What's even more baffling is that the documentation I am holding in my hands — the official manual for the 6021 unit — contradicts the 6021's official page to which I linked above, the latter of which says that ON/ON/ON/OFF is only to be used with the 1 Gauge track, and that it must absolutely not be used with HO (our layout is HO). That page says that for HO you want OFF/OFF/OFF/OFF, a combination which the manual says will enable a legacy mode in which the f1-f4 functions don't work. The unofficial reverse engineered wire-level Motorola/Märklin protocol documentation actually seems more useful and precise on this front than any of the official documentation. Except it also says "the former type of extended function decoder was mounted in some Digital coaches and in the Digital crane from Märklin. It works ONLY if the new Control Unit has Dip switch No.1 OFF", which is clearly untrue, since I have exactly that situation and it works fine!

That page also points out a couple of bugs with the 6051 interface that explain why certain things are flaky. I'll have to see if I can work around some of those bugs.

On another note, something that I hadn't done yet is estimated power consumption on the layout. We have a dozen or so trains, but about 4 of them are moving at a time, usually, sometimes maybe 6 or 8. So let's say 8 trains moving simultanesouly; the manual says that's about 80VA. There's always some accessory being activated, an additional 10VA. We only have one additional controller (the 6051), which the manual says would use 2VA. We also have a turntable, which is 10VA, and two cranes, another 10VA. So that adds up to about 112VA. Each transformer does 42VA, and we now have two boosters, so that adds up to 126VA. Talk about cutting it close. We probably need another few boosters really. That doesn't bode well, given how scarce they are these days.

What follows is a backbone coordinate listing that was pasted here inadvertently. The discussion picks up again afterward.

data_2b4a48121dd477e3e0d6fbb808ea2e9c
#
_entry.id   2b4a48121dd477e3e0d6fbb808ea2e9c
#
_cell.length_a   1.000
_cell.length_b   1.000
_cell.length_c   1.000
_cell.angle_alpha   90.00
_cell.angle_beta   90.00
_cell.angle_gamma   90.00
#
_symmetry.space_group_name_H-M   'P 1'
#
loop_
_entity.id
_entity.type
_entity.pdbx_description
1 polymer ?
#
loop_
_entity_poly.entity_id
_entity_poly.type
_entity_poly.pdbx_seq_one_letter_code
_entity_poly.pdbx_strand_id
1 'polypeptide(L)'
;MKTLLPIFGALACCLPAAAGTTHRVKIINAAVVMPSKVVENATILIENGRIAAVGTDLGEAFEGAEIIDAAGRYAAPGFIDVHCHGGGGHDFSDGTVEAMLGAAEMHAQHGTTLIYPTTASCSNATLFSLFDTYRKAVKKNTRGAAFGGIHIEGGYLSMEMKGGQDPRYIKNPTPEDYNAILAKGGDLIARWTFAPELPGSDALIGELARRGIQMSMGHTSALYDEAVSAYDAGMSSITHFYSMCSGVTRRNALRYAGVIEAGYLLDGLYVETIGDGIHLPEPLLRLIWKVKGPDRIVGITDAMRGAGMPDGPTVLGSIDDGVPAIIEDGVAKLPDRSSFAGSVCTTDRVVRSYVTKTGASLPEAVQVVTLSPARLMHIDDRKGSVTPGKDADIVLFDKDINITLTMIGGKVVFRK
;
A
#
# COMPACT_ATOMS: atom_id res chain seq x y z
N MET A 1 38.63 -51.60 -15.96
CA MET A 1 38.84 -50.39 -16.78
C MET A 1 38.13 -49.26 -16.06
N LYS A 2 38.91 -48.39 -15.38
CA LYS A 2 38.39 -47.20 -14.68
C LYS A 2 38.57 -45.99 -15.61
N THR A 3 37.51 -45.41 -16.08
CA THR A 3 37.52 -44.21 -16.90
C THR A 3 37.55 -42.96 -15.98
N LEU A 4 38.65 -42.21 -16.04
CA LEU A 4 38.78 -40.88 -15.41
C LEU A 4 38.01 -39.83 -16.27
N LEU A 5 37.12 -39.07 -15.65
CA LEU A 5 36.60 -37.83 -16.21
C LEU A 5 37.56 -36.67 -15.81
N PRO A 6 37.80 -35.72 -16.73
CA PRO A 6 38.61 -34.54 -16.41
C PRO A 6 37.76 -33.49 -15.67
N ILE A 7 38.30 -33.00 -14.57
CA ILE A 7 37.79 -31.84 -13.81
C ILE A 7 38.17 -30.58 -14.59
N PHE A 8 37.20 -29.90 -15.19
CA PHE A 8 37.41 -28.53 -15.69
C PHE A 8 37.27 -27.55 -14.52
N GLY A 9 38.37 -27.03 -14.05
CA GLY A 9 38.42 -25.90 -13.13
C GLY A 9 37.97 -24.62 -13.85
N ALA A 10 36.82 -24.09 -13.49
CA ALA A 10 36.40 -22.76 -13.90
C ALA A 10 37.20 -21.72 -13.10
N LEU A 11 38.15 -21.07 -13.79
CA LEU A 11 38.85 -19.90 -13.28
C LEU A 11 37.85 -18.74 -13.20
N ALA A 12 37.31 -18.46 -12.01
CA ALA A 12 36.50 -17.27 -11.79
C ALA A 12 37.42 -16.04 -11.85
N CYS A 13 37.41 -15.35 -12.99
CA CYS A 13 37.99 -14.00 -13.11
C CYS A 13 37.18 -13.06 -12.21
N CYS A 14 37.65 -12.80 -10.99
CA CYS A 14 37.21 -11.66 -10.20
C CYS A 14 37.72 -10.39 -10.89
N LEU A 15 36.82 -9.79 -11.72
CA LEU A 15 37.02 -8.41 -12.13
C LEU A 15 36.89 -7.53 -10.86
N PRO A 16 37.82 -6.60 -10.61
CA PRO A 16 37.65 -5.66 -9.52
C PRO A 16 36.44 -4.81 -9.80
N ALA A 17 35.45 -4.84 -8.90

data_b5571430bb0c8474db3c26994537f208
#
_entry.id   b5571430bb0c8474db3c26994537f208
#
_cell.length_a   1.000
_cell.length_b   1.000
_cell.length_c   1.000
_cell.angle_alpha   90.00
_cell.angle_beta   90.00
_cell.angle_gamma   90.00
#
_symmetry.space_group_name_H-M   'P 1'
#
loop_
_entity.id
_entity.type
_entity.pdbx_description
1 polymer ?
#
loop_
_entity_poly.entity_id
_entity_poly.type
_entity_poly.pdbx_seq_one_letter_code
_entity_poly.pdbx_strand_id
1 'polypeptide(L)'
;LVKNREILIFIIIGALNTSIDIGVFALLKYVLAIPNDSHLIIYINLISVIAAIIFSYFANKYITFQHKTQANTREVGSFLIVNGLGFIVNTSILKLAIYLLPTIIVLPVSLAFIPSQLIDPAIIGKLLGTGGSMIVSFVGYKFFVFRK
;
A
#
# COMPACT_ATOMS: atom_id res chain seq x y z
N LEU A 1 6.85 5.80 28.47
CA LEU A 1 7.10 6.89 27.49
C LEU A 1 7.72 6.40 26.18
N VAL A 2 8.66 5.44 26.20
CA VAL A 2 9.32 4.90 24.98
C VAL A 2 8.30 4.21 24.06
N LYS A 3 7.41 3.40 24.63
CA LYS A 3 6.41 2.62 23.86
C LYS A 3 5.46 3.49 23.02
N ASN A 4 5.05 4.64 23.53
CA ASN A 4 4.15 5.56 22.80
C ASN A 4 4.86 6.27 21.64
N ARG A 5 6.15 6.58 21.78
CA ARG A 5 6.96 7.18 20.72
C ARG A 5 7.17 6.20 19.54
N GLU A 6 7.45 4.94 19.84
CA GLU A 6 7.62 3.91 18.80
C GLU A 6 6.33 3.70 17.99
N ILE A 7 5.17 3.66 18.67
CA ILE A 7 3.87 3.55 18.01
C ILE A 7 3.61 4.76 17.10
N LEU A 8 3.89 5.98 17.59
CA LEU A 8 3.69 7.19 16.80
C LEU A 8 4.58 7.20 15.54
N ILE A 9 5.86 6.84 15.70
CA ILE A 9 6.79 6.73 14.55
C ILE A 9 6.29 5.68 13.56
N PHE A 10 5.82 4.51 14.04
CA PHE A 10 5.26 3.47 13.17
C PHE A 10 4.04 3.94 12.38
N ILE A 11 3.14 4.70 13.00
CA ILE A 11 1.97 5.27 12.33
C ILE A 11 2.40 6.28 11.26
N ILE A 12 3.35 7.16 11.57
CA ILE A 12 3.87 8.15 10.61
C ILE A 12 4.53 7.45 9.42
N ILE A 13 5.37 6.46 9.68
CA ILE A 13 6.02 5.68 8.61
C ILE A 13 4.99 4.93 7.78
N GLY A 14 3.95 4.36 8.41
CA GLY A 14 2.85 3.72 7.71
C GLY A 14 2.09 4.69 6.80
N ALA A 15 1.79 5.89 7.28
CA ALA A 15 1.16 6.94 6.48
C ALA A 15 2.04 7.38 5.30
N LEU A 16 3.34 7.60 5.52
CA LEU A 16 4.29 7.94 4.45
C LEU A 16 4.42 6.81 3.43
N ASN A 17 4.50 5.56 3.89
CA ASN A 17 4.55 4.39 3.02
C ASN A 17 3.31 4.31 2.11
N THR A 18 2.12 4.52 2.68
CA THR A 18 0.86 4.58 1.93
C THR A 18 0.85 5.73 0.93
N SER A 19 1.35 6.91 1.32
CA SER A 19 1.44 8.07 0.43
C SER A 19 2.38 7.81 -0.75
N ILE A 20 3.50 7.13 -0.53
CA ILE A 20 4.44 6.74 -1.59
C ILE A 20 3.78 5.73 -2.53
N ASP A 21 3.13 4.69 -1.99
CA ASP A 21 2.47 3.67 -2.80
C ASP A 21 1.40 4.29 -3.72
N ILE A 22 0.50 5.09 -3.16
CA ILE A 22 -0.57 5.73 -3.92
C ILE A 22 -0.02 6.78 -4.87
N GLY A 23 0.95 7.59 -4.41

However, having now tested the new setup (and then fixed the various electrical faults I caused), I have to say it is looking good! Trippling the power available to the layout has made significant improvements to the track.

2007-01-29 21:06 UTC Writing specifications: Knowing when to stop

When you're writing a specification, it's important to define the terms you use. For example, if you use a term like "browsing context", or "application window", or "pointing device", you should make sure you have a definition of that term. It's important, because you are really inventing a new word for yourself, for your specification, to help you write the requirements concisely. It's a bit like defining macros, constants, or functions in a programming language.

However, you do not need to define words that are plain English words (or whatever language you are writing in). For example, you don't need to define the word "is". You don't need to define the term "purely advisory". However, you might well be asked to define terms that to you seem quite clear. The way to tell if you need to define the term after all is to look at the dictionary definition. If the dictionary definition seems to you to be pretty close to what you were saying, then you don't need to define the word — you're using it appropriately. If the dictionary definition doesn't cover what you mean, e.g. because you're using it in a metaphoric way (e.g. "window", "desktop"), then you'll need to define it.

Don't fall into the temptation of discussing the meaning of the word "meaning".

2006-11-10 01:30 UTC Investing in the Fruit Company

How times have changed. Years ago, I teased Hyatt for his decision to work for Apple (on what people later found out was Safari). Today, I have a Mac Mini as my alarm clock (and as the back end for my model railway control panel), an Apple Cinema Display as my entertainment center, a Powerbook as my main laptop, and I pour tons of cash down mouth of the iTunes Store every month in order to stay up to date with all my favourite TV shows. When I'm in San Francisco, I feel compelled to visit the Apple store. Of all the stores I went to in Zurich, the first one was an Apple store. I watch Apple keynotes like a cult member. My presentations are done using iWork.

Today, I added to my collection; FedEx delivered me my new shiny black 80GB portable hard disk (with colour screen). I believe the term used for these hard disks is "iPod".

I've long been skeptical of the idea of watching TV on the tiny iPod screen, but I have to say, it's not that bad, especially for watching things like Strong Bad's e-mails. I'm not saying I'd watch Stargate on my iPod, but still.